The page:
we have adopted the approach to use the "Related CI's" with a relationship type defined.
We keep the parent-child relationships for those relations that the CI needs in order to operate (i.e. the parent cannot operate without the child CI) e.g. Parent=Server Child=Oerating System / Hard Drive
We use the "Related CI's" where the parent can operate without the child e.g. servers and switches or switches and routers. The server can operate without the switch - you can turn it on and run applications, It may not be able to communicate with anything else if the connection to the switch is lost but it the server still working. it also allows you to create reverse relationships.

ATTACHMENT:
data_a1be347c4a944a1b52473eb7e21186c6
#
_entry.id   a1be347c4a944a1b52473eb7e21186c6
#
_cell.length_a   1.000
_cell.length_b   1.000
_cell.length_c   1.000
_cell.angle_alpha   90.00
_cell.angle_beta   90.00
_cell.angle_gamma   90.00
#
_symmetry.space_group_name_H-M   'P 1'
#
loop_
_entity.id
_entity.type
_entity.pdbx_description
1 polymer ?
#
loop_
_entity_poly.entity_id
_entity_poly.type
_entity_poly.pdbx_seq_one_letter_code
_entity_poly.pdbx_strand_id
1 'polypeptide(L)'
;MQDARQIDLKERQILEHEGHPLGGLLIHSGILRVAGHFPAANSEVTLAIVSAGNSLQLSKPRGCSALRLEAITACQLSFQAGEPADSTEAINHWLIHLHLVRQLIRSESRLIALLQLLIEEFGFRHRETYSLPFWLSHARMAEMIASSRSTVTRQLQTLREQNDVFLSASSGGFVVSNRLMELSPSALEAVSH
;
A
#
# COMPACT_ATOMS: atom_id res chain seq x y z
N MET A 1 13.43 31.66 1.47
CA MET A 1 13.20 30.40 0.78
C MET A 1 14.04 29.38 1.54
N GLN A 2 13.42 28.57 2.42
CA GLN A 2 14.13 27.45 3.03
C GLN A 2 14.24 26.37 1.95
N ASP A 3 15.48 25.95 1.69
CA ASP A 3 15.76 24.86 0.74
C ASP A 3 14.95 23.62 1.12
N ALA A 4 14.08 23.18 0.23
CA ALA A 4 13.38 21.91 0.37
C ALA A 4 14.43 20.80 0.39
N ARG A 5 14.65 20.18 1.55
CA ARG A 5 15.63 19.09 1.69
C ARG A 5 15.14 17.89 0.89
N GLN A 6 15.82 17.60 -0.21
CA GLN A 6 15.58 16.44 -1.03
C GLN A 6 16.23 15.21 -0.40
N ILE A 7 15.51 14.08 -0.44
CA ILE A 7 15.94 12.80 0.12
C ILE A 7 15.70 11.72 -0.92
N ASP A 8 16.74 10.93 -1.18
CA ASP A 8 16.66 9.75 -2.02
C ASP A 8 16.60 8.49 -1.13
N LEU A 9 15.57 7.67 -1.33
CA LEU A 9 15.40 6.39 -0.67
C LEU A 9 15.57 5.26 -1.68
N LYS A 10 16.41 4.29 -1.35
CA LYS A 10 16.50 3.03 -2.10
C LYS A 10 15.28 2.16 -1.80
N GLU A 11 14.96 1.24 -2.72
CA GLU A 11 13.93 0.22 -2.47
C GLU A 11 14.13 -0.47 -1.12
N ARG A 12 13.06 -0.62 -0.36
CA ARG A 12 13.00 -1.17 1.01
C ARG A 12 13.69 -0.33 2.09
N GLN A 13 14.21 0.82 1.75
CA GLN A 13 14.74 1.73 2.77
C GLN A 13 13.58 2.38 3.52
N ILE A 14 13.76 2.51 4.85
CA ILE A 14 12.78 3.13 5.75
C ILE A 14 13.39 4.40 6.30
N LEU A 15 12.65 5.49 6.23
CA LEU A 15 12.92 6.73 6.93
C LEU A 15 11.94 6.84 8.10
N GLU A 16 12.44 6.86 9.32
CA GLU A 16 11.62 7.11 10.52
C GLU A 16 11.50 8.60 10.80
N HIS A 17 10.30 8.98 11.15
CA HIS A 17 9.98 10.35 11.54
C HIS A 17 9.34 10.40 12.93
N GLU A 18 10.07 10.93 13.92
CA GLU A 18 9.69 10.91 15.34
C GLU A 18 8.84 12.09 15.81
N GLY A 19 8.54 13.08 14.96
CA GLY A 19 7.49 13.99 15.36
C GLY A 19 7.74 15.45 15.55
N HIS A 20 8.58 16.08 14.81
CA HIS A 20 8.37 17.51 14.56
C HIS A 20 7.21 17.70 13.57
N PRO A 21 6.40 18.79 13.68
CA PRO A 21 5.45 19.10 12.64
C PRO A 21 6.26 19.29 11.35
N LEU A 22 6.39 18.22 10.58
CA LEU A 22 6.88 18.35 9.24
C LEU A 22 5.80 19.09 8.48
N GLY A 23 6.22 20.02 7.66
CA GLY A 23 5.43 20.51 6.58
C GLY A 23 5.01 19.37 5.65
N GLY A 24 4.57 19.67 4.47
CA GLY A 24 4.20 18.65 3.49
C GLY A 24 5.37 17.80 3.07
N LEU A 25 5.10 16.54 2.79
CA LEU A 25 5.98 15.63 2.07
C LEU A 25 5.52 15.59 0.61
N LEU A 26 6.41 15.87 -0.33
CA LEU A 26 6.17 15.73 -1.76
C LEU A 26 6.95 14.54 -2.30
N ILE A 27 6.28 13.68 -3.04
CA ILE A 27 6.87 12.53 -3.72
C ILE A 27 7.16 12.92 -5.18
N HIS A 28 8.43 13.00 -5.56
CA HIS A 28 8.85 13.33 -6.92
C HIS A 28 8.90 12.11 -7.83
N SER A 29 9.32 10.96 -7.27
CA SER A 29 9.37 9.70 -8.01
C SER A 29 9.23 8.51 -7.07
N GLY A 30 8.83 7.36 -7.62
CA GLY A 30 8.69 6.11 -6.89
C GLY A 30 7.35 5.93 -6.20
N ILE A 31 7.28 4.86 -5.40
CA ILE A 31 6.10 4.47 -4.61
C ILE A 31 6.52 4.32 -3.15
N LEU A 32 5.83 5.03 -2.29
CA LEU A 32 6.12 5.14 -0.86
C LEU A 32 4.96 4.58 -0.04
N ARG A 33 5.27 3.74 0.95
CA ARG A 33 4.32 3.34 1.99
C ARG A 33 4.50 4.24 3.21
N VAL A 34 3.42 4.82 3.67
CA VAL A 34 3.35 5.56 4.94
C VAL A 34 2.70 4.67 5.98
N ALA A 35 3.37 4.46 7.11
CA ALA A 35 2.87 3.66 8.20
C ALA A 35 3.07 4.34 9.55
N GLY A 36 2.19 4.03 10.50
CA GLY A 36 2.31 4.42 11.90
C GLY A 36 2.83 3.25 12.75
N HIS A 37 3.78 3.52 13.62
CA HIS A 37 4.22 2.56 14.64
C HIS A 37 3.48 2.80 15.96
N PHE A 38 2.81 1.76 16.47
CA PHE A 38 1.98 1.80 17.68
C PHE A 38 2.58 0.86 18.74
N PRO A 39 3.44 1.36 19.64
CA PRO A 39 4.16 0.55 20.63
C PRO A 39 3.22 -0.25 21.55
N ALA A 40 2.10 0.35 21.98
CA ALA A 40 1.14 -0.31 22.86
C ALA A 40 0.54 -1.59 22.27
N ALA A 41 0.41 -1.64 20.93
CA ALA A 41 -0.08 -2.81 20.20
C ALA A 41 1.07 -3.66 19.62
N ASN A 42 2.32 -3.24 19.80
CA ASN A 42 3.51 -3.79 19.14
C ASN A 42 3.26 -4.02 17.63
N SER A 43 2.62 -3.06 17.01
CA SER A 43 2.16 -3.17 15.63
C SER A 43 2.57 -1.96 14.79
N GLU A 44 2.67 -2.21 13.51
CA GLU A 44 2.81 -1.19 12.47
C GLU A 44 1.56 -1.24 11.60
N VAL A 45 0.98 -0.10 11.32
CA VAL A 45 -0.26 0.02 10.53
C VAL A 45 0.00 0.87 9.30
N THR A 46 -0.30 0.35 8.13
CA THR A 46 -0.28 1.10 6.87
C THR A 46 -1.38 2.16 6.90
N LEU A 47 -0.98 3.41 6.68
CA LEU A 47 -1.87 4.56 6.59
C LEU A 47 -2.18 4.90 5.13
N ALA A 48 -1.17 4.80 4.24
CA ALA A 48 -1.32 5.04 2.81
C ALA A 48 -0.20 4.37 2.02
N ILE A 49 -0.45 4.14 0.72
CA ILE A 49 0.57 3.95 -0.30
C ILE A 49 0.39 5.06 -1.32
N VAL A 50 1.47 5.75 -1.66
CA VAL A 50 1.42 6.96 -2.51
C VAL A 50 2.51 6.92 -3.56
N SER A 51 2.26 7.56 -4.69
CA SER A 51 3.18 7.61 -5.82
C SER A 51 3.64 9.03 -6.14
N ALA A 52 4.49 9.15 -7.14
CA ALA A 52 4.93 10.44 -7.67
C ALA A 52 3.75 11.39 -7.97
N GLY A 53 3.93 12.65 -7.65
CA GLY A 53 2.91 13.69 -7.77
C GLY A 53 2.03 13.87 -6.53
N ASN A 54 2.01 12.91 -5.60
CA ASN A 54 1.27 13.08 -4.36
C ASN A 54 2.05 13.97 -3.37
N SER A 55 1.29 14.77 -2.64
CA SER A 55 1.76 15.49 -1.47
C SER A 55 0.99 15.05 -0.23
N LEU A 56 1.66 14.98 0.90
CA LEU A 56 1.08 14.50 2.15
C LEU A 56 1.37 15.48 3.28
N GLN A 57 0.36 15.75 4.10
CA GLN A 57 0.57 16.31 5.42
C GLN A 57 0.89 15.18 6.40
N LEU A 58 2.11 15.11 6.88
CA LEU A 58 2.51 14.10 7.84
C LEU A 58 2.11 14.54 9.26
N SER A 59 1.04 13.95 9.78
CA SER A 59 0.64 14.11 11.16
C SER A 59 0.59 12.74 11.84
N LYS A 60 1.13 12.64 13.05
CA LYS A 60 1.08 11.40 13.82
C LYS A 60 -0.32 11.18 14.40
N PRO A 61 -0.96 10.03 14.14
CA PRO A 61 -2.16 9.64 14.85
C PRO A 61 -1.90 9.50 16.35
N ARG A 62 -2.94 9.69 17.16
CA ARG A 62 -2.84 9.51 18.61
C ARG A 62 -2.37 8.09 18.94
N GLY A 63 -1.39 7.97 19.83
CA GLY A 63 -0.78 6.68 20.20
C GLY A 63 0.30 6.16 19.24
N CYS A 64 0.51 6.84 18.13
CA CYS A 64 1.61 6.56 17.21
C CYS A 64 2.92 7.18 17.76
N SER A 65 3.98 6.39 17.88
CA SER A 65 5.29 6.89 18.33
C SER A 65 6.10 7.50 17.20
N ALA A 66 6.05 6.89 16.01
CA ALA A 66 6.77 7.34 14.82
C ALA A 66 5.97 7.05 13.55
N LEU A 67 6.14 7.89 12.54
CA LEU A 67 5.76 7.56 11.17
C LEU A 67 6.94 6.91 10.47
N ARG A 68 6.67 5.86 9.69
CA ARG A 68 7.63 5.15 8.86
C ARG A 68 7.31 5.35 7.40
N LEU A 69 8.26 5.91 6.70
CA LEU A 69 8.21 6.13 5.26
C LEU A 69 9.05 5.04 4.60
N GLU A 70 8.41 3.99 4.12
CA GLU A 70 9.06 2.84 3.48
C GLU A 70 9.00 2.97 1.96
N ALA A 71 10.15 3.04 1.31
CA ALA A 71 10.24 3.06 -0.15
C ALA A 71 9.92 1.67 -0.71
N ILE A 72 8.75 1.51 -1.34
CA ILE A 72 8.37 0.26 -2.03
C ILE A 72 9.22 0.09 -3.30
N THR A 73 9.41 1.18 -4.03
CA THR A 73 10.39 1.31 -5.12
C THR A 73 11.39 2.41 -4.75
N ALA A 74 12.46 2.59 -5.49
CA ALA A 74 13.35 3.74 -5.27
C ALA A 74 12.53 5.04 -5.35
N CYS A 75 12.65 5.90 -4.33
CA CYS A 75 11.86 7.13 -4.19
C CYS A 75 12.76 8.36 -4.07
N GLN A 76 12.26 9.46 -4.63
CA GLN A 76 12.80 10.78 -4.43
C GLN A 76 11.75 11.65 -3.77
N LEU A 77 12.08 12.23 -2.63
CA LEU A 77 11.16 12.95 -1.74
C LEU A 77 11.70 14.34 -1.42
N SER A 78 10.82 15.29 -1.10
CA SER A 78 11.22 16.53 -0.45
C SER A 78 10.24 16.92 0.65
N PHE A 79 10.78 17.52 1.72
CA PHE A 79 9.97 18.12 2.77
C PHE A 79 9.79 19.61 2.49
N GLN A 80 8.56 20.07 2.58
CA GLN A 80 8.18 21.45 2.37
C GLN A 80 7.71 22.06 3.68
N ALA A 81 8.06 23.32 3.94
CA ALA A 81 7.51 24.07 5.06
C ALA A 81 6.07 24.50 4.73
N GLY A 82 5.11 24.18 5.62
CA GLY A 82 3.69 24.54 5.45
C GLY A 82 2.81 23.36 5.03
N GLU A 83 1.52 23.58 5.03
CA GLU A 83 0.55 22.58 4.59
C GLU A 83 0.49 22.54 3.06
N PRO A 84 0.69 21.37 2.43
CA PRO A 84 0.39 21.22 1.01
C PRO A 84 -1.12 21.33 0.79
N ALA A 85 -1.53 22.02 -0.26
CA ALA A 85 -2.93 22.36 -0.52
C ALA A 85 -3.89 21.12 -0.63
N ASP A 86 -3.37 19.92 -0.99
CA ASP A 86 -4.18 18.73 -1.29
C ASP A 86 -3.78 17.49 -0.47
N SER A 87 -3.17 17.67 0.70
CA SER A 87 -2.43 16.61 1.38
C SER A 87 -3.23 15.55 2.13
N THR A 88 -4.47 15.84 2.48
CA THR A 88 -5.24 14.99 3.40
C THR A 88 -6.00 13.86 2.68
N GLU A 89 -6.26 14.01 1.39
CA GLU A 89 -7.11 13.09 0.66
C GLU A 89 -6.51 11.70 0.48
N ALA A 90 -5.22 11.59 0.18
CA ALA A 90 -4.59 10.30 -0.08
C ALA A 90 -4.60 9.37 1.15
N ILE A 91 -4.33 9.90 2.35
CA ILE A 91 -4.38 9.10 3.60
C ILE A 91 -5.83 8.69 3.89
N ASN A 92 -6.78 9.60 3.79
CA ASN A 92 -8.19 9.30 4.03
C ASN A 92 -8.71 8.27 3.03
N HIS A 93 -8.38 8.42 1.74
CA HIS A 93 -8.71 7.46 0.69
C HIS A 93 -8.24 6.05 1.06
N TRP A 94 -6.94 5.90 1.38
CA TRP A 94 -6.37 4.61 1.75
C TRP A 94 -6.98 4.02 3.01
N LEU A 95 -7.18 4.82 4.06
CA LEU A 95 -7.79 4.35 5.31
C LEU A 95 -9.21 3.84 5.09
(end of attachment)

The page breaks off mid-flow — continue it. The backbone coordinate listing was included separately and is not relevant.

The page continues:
We customised the Relationship types a fair bit and use "Uses" and "Depends on" etc carefully. eg. App1 might "use" App2 but if the other App2 is down App1 is still available (maybe a little degraded?). But if App3 "Depends" on App2 then when App2 is down then App3 is unavailable.
A server would "Depend on" the network switch it connects to (unless you have LAN redundancy in which case "Connects to" would suffice).
Certainly, if you think you might try and use the CMDB to provide availability reports then taking care with relationship types might be worthwhile.
We do use Parent and Child but usually for things like a Cluster - the Virtual node is the Parent and the Nodes the Children.
Or a Business System is a Parent with The Underlying apps as Children?
But what we do isn't necessarily correct but maybe these ideas help?